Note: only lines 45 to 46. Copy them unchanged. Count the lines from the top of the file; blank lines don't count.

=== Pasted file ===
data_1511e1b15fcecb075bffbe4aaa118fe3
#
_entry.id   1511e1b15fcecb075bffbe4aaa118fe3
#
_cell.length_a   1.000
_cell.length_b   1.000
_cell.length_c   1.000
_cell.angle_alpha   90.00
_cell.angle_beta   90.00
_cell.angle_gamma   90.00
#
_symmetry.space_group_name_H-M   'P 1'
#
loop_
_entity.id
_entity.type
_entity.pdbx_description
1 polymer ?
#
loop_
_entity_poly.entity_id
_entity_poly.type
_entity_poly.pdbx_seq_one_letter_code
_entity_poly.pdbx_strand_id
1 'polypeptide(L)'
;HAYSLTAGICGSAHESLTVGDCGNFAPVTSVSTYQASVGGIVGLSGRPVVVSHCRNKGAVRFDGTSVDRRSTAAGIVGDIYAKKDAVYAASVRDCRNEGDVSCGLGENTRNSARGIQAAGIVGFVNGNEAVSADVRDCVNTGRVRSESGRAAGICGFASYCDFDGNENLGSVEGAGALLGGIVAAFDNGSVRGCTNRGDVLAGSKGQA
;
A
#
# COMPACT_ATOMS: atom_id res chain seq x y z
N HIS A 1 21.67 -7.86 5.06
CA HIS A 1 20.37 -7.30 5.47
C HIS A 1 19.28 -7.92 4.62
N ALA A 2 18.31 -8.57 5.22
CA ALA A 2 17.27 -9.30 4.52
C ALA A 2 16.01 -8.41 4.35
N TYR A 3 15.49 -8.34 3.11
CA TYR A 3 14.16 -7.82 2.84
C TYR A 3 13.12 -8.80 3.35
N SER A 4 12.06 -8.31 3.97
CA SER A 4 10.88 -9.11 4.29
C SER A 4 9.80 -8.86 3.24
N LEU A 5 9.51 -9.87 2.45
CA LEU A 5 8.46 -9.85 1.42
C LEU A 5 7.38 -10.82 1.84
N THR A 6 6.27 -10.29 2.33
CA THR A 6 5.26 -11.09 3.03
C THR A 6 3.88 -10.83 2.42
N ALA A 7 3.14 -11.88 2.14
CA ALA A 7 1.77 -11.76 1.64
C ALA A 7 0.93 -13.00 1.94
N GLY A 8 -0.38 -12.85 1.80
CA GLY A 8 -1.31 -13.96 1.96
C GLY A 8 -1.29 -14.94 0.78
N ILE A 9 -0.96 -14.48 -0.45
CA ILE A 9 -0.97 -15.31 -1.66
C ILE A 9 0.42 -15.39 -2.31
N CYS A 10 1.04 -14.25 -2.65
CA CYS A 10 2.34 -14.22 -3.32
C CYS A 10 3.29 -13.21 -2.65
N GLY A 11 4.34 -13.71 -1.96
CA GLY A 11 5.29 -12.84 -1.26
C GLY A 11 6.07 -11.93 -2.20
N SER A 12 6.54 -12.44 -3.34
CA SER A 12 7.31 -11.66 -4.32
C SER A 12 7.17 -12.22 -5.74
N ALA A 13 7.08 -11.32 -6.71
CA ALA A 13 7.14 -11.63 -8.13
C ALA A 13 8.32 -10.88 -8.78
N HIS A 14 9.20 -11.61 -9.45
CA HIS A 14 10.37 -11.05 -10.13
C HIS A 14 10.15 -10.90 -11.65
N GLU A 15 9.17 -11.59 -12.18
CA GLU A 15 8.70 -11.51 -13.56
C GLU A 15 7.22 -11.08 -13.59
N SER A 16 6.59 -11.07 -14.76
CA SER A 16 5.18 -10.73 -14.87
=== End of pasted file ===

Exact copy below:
C LEU A 5 7.38 -10.82 1.84
N THR A 6 6.27 -10.29 2.33